118 million Nigerian adults do not have bank accounts

India lags in use of digital payments, cash still king: World Bank

World Bank praises India's Aadhaar push

Many are already there: Sixty-seven percent of customers globally are on digital banking platforms now, according to Oracle; the World Bank reports that 515 million customers worldwide opened a banking account through a mobile money provider in the last three years. In high-income economies, 94% of adults have an account compared with 63% in developing economies.

"World Bank Global Findex Report recognises India's Financial Inclusion efforts".

The share of account owners with an inactive account varies across economies, but it is especially high in many South-Asian economies, but India has the highest percentage of such accounts, it said.

Explaining the reason for this mismatch, the World Bank said: "Part of the explanation might be India's Jan Dhan Yojana scheme, developed by the government to increase account ownership".

The report observed that while Modi government's scheme increased account ownership through biometric identification cards that benefited traditionally excluded groups, half of the account owners have accounts that were inactive a year ago.

Around half of the adults in Indonesia now own a bank account, reflecting a true turning point in the country's journey to boost financial inclusion.

The World bank said a strong government push to increase account ownership through biometric identification cards in India helped narrow both the gender gap and the gap between richer and poorer adults. The gap between men and women in developing economies remains unchanged since 2011, at 9 percentage points.

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Mobile money accounts in Sub-Saharan Africa almost doubled, to 21 percent, further increasing financial inclusion in the region even as traditional bank account ownership rates remained flat.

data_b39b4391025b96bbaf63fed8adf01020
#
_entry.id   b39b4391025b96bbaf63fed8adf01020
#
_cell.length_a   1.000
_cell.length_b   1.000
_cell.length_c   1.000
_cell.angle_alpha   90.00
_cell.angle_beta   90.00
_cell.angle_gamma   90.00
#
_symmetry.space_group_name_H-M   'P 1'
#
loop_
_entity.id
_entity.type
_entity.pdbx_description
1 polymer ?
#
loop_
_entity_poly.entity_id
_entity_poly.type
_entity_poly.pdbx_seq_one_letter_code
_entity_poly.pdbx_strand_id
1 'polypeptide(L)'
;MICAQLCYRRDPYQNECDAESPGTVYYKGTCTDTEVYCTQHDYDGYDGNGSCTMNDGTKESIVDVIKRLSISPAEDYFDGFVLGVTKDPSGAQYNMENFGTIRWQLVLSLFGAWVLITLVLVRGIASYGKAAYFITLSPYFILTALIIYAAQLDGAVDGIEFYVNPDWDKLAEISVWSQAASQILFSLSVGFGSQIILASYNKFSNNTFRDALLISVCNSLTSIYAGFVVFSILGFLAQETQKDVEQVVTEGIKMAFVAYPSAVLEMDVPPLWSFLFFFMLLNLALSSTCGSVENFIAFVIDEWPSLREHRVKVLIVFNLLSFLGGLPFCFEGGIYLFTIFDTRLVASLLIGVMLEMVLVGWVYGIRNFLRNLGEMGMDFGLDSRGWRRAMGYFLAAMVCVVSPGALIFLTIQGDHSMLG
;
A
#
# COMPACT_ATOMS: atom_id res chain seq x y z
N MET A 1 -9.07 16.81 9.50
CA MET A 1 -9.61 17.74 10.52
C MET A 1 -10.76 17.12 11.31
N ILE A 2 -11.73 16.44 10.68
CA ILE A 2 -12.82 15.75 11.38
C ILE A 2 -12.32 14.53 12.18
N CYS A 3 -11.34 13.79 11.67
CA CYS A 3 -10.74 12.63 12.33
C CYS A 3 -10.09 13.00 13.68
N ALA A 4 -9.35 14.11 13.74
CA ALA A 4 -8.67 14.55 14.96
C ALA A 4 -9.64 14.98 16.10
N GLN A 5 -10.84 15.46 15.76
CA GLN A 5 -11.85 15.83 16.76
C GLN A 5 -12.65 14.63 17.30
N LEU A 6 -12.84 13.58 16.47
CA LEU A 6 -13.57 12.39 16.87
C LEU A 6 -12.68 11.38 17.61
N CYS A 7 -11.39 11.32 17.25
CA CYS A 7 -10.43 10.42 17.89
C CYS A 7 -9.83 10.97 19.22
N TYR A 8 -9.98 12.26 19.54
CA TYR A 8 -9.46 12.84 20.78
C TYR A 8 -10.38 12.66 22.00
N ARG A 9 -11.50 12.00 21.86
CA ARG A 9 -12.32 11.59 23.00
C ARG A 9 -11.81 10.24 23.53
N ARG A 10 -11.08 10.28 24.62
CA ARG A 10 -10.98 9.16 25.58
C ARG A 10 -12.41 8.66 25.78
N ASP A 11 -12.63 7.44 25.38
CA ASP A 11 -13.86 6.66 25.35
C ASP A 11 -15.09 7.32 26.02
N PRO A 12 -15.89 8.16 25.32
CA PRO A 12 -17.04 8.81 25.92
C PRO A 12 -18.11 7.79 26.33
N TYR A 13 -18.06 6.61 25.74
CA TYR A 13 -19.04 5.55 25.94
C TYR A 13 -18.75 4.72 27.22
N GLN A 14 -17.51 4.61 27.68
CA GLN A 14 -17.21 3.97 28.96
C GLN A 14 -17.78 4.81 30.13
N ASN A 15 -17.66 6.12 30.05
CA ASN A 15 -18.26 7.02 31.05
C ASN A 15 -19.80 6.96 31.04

The finding is a sign of the improved financial well-being of those living in developing countries and particularly women, who increasingly have a safe place to store their savings and are able to participate in the growing digitalization of the global economy. In India, for example, 42 per cent of male account owners use digital payments, while just 29 per cent of female account owners do.

He added: "Financial inclusion allows people to save for family needs, borrow to support a business, or build a cushion against an emergency".

Digital technology could take advantage of existing cash transactions to bring people into the financial system, the report stated. Digital public pension payments could reduce the number of unbanked adults in Europe and Central Asia by up to 20 million.

Excluding India, regional account ownership still rose by 12 percentage points?but men often benefited more than women.

"The Global Findex shows great progress for financial access-and also great opportunities for policymakers and the private sector to increase usage and to expand inclusion among women, farmers and the poor", the United Nations Secretary-General's Special Advocate for Inclusive Finance for Development, Queen Máxima of the Netherlands said.

This is unedited, unformatted feed from the Press Trust of India wire.

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